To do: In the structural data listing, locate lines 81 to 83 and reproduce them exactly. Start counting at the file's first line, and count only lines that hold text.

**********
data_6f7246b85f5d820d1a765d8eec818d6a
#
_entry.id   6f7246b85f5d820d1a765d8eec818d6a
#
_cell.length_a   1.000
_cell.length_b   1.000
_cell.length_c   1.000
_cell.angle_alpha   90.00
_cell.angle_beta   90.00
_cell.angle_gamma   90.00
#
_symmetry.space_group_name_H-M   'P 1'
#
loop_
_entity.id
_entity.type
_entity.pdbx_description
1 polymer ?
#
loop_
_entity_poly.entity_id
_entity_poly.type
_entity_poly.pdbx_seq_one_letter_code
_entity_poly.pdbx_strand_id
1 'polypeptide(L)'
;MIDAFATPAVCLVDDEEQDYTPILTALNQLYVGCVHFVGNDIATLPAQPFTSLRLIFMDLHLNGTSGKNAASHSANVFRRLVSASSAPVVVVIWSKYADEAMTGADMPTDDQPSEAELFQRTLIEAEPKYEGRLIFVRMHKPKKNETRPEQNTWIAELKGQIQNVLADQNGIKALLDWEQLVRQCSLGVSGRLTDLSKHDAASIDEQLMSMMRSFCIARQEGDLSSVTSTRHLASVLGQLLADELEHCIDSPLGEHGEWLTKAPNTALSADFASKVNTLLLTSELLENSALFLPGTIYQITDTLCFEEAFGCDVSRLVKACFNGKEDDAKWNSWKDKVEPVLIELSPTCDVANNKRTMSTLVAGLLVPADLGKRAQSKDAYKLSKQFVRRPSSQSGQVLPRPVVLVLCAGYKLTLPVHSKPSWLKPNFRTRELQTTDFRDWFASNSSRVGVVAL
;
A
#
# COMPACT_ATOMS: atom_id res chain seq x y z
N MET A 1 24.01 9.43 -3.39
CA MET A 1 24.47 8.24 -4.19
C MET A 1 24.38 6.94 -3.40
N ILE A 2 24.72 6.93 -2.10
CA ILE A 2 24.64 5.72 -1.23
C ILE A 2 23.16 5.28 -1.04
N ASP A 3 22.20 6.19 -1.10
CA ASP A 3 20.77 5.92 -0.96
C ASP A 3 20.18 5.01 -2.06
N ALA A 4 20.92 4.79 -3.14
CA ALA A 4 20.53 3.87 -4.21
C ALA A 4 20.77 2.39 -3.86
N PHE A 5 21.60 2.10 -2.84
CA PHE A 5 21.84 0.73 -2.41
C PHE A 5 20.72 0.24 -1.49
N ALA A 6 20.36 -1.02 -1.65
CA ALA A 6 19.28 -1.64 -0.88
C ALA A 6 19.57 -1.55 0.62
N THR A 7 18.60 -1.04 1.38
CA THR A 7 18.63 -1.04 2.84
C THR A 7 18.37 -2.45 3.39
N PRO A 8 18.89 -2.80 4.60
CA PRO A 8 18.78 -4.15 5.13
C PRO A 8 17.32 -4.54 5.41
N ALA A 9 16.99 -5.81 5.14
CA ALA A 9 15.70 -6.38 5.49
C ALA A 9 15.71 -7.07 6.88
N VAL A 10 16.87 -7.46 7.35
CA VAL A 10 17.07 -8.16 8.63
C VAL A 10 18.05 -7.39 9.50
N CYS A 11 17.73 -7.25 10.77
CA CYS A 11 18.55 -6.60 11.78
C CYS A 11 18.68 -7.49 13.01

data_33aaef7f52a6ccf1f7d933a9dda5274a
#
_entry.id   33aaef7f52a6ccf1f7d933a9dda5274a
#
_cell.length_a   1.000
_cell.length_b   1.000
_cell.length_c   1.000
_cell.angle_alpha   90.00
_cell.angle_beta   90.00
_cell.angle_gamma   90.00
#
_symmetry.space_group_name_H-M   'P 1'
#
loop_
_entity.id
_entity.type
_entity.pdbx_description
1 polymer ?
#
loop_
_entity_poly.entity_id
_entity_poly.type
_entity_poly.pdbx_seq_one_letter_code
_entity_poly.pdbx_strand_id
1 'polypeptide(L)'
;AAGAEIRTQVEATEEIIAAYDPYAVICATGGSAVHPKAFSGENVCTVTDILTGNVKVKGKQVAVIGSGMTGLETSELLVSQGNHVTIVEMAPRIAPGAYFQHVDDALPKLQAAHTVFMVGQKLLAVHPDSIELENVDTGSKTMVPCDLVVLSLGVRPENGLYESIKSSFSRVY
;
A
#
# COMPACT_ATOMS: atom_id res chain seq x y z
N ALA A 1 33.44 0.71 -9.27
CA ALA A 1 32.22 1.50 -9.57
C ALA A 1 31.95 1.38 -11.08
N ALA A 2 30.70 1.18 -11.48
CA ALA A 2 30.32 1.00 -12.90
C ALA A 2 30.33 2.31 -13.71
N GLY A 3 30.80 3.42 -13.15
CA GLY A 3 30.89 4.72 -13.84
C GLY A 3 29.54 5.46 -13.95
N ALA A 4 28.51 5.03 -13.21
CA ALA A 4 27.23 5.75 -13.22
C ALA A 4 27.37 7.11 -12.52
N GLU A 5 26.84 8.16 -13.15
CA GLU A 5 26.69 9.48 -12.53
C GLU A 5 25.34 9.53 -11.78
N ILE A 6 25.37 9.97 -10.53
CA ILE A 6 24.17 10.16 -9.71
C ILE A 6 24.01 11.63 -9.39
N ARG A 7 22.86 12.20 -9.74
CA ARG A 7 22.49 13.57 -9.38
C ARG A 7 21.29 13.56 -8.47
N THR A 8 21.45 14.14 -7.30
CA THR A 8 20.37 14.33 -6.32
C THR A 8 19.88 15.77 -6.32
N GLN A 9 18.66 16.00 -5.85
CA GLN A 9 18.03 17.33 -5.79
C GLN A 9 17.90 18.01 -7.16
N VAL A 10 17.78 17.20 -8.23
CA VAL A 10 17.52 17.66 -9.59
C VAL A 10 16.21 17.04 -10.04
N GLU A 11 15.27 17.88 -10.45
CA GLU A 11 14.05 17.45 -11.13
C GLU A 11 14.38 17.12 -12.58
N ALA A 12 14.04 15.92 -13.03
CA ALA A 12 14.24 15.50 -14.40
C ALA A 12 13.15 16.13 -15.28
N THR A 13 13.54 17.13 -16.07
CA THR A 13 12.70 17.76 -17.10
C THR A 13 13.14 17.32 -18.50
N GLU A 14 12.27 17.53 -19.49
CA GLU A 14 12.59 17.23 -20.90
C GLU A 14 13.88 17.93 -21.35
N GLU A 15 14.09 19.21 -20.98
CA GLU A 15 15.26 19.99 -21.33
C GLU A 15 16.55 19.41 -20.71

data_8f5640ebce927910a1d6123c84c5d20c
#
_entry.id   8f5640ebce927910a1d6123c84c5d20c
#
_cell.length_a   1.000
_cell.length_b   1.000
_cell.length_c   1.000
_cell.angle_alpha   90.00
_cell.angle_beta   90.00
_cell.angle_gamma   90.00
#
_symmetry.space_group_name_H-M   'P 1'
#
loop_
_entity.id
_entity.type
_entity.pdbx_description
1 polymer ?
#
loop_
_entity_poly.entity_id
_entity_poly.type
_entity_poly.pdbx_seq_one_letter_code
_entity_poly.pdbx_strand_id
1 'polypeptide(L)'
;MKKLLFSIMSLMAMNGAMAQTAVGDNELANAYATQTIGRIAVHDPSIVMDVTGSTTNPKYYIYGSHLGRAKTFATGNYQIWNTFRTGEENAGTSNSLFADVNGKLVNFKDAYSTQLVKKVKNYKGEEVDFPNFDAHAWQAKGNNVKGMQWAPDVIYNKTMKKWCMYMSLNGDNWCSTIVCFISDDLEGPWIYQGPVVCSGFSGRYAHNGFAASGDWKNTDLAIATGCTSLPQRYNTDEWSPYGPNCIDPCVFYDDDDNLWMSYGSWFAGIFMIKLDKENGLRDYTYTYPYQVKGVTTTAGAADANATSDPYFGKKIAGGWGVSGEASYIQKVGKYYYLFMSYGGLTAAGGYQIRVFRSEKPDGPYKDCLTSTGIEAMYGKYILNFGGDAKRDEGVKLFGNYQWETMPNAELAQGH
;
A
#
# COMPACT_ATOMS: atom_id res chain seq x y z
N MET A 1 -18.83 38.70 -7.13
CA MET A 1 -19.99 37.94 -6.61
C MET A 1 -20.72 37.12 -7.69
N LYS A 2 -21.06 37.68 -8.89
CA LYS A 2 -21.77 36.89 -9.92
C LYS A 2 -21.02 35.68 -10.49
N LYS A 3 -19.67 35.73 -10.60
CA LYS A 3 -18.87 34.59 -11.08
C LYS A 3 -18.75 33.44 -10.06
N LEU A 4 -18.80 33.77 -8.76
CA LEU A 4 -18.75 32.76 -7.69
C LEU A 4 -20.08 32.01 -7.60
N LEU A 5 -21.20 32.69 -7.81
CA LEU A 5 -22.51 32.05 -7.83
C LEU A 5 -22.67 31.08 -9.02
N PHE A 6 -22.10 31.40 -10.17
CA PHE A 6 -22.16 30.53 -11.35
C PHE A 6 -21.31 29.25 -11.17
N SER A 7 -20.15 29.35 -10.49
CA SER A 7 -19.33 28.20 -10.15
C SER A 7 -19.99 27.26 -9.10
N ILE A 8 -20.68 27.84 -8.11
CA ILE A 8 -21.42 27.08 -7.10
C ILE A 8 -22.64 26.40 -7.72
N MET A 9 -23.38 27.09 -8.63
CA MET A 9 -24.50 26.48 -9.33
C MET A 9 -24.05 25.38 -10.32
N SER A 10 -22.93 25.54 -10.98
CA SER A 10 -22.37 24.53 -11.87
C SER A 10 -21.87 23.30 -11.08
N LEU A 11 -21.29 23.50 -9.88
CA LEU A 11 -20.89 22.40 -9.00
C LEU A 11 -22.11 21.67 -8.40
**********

1 polymer ?
#
loop_